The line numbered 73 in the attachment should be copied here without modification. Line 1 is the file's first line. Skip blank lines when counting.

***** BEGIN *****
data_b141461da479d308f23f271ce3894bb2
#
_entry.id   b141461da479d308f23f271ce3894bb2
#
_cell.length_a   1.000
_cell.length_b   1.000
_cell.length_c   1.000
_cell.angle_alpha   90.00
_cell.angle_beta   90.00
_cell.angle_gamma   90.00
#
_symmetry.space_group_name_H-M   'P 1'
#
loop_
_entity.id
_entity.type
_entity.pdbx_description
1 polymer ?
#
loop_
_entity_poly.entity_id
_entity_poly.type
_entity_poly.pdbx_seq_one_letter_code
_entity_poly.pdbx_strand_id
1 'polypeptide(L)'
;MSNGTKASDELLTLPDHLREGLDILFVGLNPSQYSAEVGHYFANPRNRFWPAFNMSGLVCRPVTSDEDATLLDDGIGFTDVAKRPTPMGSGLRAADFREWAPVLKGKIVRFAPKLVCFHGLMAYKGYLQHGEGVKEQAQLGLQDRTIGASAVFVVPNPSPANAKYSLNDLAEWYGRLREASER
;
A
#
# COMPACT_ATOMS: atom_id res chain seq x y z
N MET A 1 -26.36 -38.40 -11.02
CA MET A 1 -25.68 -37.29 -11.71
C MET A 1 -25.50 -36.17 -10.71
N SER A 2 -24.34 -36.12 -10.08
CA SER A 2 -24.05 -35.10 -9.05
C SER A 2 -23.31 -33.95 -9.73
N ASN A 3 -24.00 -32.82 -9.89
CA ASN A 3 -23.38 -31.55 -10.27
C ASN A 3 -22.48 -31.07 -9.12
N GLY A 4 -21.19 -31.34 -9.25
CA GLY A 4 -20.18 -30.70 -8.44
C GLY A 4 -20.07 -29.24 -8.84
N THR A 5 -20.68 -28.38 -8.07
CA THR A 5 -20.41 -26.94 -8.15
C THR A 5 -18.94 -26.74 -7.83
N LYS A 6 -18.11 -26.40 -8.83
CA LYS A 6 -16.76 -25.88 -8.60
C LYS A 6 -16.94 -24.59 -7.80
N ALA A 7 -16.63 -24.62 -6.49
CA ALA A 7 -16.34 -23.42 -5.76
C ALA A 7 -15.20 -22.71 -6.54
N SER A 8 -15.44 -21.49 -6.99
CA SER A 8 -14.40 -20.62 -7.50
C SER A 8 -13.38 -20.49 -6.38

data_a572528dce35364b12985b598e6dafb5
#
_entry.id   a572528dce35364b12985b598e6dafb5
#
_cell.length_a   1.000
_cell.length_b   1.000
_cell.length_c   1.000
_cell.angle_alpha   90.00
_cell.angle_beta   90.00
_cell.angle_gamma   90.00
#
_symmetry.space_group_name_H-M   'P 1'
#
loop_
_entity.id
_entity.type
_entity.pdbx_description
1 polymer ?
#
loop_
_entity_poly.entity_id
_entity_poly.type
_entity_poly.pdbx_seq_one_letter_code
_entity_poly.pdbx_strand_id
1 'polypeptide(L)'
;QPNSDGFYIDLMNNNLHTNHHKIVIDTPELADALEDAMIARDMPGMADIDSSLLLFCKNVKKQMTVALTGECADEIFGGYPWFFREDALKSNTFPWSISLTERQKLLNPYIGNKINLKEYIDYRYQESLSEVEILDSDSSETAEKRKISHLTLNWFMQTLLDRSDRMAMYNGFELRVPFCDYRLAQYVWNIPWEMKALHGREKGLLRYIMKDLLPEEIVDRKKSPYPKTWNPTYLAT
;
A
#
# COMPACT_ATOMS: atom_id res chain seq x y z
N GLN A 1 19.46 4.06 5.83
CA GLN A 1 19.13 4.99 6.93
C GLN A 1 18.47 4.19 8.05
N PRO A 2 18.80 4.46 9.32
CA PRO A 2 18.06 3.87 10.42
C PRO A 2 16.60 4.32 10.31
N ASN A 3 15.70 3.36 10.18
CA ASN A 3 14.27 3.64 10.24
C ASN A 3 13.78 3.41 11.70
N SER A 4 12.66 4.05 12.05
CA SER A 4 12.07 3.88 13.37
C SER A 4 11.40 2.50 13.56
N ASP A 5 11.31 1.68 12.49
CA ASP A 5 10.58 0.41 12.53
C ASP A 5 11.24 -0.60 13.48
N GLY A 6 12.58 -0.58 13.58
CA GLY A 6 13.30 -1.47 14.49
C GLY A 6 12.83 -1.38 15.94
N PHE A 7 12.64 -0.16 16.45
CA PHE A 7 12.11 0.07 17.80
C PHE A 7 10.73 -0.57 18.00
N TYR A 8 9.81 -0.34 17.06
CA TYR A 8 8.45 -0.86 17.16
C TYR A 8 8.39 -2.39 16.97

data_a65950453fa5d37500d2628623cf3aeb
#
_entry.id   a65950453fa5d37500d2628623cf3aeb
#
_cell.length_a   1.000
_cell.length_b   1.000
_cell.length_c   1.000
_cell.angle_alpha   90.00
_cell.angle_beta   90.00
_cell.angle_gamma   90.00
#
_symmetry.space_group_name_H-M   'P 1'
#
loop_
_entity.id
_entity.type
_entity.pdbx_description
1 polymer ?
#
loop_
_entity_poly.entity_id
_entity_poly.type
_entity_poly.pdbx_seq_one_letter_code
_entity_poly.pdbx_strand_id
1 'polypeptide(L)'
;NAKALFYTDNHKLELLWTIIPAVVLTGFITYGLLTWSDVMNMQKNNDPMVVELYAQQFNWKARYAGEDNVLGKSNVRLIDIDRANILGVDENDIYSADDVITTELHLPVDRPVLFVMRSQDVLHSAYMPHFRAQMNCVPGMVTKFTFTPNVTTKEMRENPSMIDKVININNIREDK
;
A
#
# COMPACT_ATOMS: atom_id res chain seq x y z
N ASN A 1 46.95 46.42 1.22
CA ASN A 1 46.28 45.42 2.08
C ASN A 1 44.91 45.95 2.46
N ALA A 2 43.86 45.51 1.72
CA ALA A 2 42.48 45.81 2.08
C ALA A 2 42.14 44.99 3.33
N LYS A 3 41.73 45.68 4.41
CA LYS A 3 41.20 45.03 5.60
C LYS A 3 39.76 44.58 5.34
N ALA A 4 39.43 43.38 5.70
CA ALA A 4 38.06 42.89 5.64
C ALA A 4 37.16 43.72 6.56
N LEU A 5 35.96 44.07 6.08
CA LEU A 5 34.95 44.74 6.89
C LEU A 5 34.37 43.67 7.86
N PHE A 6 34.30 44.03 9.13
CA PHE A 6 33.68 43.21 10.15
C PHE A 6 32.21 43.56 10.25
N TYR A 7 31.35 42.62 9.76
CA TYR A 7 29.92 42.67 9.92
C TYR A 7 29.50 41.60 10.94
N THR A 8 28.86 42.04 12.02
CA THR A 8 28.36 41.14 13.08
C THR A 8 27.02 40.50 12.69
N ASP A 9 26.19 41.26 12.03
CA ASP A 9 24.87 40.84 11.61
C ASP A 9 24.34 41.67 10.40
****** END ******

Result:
#